John Ibbitson, writing in the Globe and Mail, notes that “Next week’s [now this week’s] ministerial meeting in Vancouver on North Korea is turning into a curious affair. Several countries with vital interests in the peninsula are not participating. The agenda of the meeting is unclear. And recent events have overtaken whatever that agenda might be.” He quotes Brian Job, director of the Centre of International Relations at the Liu Institute at University of British Columbia, where the actual event will be held as saying that “the initiative for the Vancouver meeting is from Mr. Tillerson … [and] … He is clearly attempting to delay, forestall, whatever word you wish to use, efforts by more hawkish elements in the White House who continue to argue for the prospect of a military attack.” Exactly what Mr Tillerson is attempting and why are, I think, a bit more difficult to explain in a rapidly changing environment.
Mr Ibbitson get to the nub of it, though, when he says that “Canada is always happy to facilitate, and since the Trudeau government wants to be particularly co-operative while the NAFTA renegotiations are under way, Ms. Freeland readily agreed [to host the meeting, but] … it’s an odd crew that will be gathering in Vancouver. The core invitees consists of countries that fought under the United Nations banner in the Korean War, plus a few additions such as India and Sweden … [but] … North Korea will not be attending, nor will China … [and] … The agenda is rather opaque. A Canadian government official, speaking on background, said the main purpose is to survey the sanctions in place against North Korea, with a view to examining what gaps may exist and how best to close them … [but] … With nothing specific on the agenda, one wonders what is to be gained by reassembling the coalition of nations that fought against North Korea, other than to antagonize North Korea.” In fact, Bloomberg reports that both China and Japan have criticized the conference: “Chinese Foreign Ministry spokesman Lu Kang said Wednesday that an upcoming Canadian-organized meeting on North Korea would “not help” because it didn’t include key players, adding that it would “harm joint efforts to improve the situation on the peninsula.” Japan, South Korea, India and Sweden are among those invited. China and Russia — who supported the North Korea side during the war — were not … [and] … a Japanese foreign ministry official questioned the need for including countries as distant as Colombia and Greece.“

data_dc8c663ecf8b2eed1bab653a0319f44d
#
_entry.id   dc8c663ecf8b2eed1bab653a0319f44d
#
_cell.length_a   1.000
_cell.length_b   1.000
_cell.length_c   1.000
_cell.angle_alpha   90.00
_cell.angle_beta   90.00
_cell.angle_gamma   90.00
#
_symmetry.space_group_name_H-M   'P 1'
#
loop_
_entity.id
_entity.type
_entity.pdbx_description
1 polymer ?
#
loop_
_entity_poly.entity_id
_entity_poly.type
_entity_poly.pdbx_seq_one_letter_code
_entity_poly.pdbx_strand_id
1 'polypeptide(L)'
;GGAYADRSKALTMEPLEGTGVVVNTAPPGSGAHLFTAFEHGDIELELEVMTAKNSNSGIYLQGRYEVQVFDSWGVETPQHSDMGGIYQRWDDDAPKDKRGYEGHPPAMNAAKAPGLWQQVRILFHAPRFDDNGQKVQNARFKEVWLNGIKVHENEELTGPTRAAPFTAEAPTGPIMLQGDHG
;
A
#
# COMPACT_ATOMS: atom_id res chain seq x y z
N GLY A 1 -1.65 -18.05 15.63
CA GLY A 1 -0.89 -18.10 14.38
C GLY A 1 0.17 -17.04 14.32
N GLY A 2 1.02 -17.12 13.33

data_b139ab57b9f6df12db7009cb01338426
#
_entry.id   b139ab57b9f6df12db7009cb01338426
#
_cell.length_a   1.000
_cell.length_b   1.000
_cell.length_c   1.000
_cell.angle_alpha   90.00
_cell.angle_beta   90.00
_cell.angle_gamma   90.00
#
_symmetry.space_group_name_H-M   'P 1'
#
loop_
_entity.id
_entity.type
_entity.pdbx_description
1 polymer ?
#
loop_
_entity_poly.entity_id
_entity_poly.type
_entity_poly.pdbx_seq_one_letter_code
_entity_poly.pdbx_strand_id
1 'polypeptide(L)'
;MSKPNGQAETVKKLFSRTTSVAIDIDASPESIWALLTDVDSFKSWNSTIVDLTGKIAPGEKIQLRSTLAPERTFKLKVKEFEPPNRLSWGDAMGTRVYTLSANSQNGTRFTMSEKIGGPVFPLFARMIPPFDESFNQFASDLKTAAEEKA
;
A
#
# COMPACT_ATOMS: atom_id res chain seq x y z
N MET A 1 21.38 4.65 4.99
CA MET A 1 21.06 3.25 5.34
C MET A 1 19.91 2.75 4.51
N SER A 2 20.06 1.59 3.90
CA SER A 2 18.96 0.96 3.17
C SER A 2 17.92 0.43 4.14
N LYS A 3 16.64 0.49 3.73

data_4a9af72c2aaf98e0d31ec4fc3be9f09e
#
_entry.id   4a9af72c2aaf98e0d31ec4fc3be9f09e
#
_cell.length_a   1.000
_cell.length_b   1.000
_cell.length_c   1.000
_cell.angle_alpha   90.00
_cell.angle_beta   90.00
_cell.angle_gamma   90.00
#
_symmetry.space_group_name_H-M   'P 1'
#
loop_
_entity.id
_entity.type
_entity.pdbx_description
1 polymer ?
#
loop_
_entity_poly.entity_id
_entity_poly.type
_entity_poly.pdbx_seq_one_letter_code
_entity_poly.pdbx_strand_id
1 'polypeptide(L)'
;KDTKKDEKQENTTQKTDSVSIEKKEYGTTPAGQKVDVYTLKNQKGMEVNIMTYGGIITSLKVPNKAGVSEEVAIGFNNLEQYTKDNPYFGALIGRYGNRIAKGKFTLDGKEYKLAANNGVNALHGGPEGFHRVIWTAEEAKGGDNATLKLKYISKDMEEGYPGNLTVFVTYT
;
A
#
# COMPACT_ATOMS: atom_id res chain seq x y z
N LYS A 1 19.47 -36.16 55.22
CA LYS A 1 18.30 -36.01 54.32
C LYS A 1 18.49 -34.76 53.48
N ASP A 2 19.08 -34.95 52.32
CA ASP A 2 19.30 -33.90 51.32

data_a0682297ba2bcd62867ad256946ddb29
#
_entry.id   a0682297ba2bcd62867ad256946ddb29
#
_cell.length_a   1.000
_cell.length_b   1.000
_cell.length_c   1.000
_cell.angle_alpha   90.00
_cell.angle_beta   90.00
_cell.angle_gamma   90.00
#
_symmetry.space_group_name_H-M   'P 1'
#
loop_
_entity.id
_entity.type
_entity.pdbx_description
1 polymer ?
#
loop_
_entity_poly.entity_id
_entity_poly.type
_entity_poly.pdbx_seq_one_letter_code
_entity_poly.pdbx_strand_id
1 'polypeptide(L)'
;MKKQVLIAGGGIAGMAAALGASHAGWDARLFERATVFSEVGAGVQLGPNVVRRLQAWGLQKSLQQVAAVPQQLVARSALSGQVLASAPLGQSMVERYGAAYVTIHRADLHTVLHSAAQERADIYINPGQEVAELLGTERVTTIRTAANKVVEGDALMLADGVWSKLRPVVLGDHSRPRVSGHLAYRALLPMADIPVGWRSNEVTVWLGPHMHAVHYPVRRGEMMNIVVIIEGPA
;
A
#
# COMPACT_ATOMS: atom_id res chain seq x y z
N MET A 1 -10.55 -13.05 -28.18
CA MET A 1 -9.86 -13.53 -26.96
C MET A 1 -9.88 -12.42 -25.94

Given those views on should repeat: What is to be gained, indeed?
Canada will have gained a few “brownie points” with Rex Tillerson and the US State Department, but it’s not clear that we need more American support except in the White House and in the congress. This will hardly be seen, by anyone who matters, as Canada showing “leadership,” Canada is, as John Ibbitson puts it “providing the meeting rooms and coffee,” that’s catering, not leading. At best it will burnish Justin Trudeau’s boy-scout image … but that may be the last thing Canada really needs right now.
Canada risks, after the other Vancouver “summit” on peacekeeping, being seen as the hat check girl of international diplomacy … that’s not foreign policy, it’s just another form of “virtue signalling.” IF the Liberals want to be taken seriously in the world then they need to start by realizing, in private, at least, that “sunny ways” is a great slogan but not a foundation for action.
Canada needs to return to being a nation of principles … principles for which it is ready, willing and able to fight, if necessary. It is time for Canada to cast aside the pacifistic, unprincipled rubbish that Pierre and Justin Trudeau both appeared to believe and step back to the notions of Louis St Laurent … when we didn’t need to hind behind anyone’s skirts and when we had a real foreign policy, not a fake one.
Once again, as I did over two years ago, I assert that “The next Conservative leader should be a lot like a long dead Liberal.” I was referring, of course, to Louis St Laurent who committed Canada to fight in Korea over the objections of many veterans of the Mackenzie-King era. He did so because of principles. Canada’s prime minister and foreign minister need to be better than Rex Tillerson’s errand boys.